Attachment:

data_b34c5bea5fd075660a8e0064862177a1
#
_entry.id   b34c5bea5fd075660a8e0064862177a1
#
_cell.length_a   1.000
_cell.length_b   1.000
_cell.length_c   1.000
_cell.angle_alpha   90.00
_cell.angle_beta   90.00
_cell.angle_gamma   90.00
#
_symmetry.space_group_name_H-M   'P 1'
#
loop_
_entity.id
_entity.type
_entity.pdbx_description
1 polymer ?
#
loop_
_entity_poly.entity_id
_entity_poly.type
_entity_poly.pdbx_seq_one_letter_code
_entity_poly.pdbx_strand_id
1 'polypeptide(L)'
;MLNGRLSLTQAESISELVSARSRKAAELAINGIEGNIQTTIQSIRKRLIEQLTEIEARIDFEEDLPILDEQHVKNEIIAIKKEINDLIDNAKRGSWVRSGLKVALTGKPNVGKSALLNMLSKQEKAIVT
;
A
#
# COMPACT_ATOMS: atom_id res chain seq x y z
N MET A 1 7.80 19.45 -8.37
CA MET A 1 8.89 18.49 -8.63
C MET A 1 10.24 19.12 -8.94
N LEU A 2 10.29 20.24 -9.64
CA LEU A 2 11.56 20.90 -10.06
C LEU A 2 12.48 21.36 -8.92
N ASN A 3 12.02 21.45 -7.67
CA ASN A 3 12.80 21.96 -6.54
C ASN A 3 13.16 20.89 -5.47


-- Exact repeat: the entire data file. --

data_b34c5bea5fd075660a8e0064862177a1
#
_entry.id   b34c5bea5fd075660a8e0064862177a1
#
_cell.length_a   1.000
_cell.length_b   1.000
_cell.length_c   1.000
_cell.angle_alpha   90.00
_cell.angle_beta   90.00
_cell.angle_gamma   90.00
#
_symmetry.space_group_name_H-M   'P 1'
#
loop_
_entity.id
_entity.type
_entity.pdbx_description
1 polymer ?
#
loop_
_entity_poly.entity_id
_entity_poly.type
_entity_poly.pdbx_seq_one_letter_code
_entity_poly.pdbx_strand_id
1 'polypeptide(L)'
;MLNGRLSLTQAESISELVSARSRKAAELAINGIEGNIQTTIQSIRKRLIEQLTEIEARIDFEEDLPILDEQHVKNEIIAIKKEINDLIDNAKRGSWVRSGLKVALTGKPNVGKSALLNMLSKQEKAIVT
;
A
#
# COMPACT_ATOMS: atom_id res chain seq x y z
N MET A 1 7.80 19.45 -8.37
CA MET A 1 8.89 18.49 -8.63
C MET A 1 10.24 19.12 -8.94
N LEU A 2 10.29 20.24 -9.64
CA LEU A 2 11.56 20.90 -10.06
C LEU A 2 12.48 21.36 -8.92
N ASN A 3 12.02 21.45 -7.67
CA ASN A 3 12.80 21.96 -6.54
C ASN A 3 13.16 20.89 -5.47